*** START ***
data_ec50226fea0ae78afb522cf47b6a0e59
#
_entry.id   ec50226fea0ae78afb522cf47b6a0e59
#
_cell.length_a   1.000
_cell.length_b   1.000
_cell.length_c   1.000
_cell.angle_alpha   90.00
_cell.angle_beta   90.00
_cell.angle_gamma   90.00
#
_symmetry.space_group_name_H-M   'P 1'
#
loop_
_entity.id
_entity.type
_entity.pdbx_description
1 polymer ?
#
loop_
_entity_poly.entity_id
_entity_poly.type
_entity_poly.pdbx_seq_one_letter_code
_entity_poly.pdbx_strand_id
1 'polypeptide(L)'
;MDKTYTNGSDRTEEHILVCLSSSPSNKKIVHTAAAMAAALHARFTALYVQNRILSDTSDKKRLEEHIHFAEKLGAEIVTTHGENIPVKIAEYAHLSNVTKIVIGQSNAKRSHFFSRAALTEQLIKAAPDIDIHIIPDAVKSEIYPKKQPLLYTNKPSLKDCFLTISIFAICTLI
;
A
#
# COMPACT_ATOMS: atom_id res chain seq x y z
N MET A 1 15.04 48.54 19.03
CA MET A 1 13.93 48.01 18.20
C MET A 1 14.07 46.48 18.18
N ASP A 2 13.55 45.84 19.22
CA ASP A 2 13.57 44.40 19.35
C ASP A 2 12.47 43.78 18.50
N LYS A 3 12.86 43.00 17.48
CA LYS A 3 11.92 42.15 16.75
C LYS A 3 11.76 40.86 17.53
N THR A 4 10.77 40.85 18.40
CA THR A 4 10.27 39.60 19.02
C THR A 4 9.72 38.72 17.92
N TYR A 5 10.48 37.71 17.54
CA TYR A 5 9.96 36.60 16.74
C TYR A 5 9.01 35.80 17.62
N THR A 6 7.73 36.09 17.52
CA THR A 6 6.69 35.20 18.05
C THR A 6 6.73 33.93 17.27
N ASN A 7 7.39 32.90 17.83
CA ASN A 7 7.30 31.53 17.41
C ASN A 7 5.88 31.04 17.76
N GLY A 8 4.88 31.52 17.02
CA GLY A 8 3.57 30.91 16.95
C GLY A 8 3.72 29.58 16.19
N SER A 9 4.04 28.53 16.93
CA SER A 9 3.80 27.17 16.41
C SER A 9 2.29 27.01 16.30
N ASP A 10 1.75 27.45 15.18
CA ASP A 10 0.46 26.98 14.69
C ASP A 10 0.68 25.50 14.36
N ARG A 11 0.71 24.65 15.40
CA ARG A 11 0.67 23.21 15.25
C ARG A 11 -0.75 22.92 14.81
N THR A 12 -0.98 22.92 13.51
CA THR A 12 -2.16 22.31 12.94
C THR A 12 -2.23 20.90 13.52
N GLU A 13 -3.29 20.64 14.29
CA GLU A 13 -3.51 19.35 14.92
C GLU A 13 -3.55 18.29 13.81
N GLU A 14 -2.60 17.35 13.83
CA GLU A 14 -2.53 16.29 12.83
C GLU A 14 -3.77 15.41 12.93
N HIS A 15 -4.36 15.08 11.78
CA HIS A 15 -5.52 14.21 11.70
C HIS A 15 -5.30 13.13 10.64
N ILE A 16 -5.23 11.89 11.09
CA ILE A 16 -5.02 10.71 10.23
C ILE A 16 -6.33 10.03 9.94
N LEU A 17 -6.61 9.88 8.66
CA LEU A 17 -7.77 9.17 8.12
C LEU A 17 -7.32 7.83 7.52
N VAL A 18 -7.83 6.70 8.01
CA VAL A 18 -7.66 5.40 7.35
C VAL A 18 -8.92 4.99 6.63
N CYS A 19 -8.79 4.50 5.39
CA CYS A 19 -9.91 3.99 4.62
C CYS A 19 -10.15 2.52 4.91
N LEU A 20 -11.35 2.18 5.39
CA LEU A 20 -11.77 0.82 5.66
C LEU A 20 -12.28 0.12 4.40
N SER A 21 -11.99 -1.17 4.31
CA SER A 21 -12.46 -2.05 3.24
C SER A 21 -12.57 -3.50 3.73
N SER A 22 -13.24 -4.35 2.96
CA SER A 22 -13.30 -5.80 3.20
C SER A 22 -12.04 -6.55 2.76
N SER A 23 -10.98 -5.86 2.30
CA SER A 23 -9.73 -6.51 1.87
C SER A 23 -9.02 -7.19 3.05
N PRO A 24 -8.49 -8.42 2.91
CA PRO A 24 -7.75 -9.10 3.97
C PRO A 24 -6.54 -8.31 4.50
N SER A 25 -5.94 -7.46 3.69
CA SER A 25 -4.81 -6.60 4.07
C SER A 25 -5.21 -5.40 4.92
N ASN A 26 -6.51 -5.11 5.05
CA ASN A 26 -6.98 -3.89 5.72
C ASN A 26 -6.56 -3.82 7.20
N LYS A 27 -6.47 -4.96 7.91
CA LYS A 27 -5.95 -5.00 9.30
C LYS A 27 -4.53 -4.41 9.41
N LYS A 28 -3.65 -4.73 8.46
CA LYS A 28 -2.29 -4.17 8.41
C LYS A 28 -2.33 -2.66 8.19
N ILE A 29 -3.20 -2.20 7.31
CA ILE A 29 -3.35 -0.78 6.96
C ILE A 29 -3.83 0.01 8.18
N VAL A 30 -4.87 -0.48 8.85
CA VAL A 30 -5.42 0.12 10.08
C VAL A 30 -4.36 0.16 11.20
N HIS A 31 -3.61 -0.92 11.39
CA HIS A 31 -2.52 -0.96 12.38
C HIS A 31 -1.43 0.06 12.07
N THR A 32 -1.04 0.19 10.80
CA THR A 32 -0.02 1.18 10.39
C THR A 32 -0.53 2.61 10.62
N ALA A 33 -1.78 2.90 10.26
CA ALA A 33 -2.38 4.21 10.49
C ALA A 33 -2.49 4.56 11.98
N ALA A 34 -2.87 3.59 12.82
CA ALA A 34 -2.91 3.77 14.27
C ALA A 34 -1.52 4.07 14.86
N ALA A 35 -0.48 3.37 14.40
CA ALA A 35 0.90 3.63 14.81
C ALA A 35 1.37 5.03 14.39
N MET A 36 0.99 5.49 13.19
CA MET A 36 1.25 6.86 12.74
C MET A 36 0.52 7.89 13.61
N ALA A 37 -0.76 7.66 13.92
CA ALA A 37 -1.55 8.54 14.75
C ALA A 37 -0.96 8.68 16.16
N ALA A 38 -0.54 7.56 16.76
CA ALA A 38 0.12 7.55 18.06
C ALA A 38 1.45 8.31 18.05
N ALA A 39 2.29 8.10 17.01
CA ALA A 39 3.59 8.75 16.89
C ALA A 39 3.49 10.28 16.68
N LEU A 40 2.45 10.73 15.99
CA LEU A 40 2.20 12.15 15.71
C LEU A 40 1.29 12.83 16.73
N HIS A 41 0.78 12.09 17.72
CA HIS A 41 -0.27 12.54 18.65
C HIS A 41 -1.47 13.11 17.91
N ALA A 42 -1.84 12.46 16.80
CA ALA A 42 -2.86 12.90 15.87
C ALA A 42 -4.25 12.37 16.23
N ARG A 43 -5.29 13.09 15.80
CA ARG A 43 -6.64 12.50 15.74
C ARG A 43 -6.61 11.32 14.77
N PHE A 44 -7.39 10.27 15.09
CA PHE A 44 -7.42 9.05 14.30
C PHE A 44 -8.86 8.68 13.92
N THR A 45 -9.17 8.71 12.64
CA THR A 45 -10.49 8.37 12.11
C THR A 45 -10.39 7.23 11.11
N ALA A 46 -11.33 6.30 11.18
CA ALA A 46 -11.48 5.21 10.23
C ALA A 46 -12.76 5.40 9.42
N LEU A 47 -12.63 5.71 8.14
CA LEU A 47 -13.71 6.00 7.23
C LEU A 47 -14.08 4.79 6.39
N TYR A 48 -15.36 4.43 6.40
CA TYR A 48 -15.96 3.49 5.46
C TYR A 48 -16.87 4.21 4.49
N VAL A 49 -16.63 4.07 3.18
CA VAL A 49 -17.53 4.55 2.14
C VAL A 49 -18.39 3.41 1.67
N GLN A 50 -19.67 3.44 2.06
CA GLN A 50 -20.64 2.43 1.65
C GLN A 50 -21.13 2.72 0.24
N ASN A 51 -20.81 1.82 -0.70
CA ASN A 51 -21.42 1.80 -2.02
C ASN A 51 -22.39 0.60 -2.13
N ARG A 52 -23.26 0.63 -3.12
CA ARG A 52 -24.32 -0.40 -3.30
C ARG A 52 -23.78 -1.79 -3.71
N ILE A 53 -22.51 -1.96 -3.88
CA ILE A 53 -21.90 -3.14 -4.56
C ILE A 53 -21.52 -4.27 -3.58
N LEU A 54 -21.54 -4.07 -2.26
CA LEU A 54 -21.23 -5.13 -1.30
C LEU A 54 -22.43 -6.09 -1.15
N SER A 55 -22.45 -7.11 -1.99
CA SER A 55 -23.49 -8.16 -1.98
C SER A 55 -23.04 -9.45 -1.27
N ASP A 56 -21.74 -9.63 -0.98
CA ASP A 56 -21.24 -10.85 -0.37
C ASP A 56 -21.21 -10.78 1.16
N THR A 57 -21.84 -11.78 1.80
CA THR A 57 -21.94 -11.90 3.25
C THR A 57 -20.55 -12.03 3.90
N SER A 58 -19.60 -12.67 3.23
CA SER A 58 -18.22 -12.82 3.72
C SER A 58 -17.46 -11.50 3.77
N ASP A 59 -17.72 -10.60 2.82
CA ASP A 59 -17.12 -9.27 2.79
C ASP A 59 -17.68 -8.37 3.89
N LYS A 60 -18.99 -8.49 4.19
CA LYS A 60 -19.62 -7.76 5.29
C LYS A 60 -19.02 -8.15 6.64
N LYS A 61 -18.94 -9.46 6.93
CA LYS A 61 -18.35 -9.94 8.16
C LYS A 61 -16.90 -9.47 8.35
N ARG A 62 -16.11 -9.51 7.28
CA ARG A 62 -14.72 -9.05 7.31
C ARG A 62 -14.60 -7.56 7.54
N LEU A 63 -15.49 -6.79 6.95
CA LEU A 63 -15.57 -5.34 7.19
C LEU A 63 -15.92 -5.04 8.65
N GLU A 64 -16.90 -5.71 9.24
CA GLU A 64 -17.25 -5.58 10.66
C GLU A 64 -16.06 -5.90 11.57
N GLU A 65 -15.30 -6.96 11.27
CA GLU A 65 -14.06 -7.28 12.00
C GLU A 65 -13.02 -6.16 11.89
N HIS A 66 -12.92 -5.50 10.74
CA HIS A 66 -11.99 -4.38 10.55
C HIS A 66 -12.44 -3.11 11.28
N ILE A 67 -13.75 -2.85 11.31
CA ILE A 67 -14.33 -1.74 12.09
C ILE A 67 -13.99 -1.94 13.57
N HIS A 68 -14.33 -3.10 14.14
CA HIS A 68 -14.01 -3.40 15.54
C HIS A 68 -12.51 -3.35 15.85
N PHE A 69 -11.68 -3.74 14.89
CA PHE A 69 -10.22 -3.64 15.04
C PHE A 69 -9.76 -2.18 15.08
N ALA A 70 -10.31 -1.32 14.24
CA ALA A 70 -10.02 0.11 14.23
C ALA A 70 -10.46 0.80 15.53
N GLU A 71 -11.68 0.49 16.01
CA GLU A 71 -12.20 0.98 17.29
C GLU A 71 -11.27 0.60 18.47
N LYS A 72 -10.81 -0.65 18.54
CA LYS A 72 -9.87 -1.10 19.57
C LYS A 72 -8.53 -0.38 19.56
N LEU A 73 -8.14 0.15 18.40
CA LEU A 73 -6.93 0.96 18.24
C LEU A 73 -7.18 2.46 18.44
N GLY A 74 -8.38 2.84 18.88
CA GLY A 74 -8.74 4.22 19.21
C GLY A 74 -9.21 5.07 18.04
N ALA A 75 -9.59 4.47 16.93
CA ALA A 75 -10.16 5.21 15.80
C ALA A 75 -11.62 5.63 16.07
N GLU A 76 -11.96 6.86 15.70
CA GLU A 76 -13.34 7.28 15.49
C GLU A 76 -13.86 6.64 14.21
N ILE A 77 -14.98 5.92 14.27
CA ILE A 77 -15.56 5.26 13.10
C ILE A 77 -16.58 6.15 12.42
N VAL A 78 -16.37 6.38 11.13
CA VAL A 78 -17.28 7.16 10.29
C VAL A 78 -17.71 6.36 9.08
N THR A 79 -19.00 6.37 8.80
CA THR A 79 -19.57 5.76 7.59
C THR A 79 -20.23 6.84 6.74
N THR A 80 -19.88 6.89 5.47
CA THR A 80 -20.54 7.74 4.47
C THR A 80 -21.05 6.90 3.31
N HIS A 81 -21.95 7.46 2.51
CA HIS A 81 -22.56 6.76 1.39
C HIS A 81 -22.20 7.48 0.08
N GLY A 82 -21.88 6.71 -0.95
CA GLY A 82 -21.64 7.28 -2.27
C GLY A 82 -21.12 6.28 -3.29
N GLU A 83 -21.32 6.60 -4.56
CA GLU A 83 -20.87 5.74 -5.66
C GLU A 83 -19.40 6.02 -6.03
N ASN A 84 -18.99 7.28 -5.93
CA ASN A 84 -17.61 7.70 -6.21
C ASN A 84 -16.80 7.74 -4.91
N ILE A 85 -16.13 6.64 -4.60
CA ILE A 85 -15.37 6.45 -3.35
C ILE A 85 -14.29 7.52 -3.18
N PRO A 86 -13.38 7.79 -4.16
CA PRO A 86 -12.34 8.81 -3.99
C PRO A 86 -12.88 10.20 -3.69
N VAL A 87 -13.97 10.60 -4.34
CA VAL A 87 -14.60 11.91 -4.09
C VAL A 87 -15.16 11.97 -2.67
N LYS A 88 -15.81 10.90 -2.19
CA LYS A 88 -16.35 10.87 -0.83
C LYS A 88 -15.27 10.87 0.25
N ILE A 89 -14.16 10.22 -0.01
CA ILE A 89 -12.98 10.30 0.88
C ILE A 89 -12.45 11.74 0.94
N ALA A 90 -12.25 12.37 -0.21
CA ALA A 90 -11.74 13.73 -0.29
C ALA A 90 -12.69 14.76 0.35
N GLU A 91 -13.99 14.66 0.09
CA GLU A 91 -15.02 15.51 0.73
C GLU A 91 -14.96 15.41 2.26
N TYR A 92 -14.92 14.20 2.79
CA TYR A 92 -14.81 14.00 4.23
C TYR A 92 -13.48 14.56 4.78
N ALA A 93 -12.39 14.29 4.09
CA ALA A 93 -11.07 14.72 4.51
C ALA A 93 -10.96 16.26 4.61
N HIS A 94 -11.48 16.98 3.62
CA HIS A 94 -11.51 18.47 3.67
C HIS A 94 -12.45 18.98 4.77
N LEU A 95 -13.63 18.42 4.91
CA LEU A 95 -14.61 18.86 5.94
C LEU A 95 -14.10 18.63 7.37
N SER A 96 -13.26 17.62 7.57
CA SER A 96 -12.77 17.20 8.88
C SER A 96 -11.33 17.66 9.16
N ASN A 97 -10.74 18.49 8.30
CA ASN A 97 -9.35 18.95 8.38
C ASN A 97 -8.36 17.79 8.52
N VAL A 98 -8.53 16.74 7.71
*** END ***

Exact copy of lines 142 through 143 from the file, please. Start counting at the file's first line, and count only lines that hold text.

N ALA A 38 -0.54 7.56 16.76
CA ALA A 38 0.12 7.55 18.06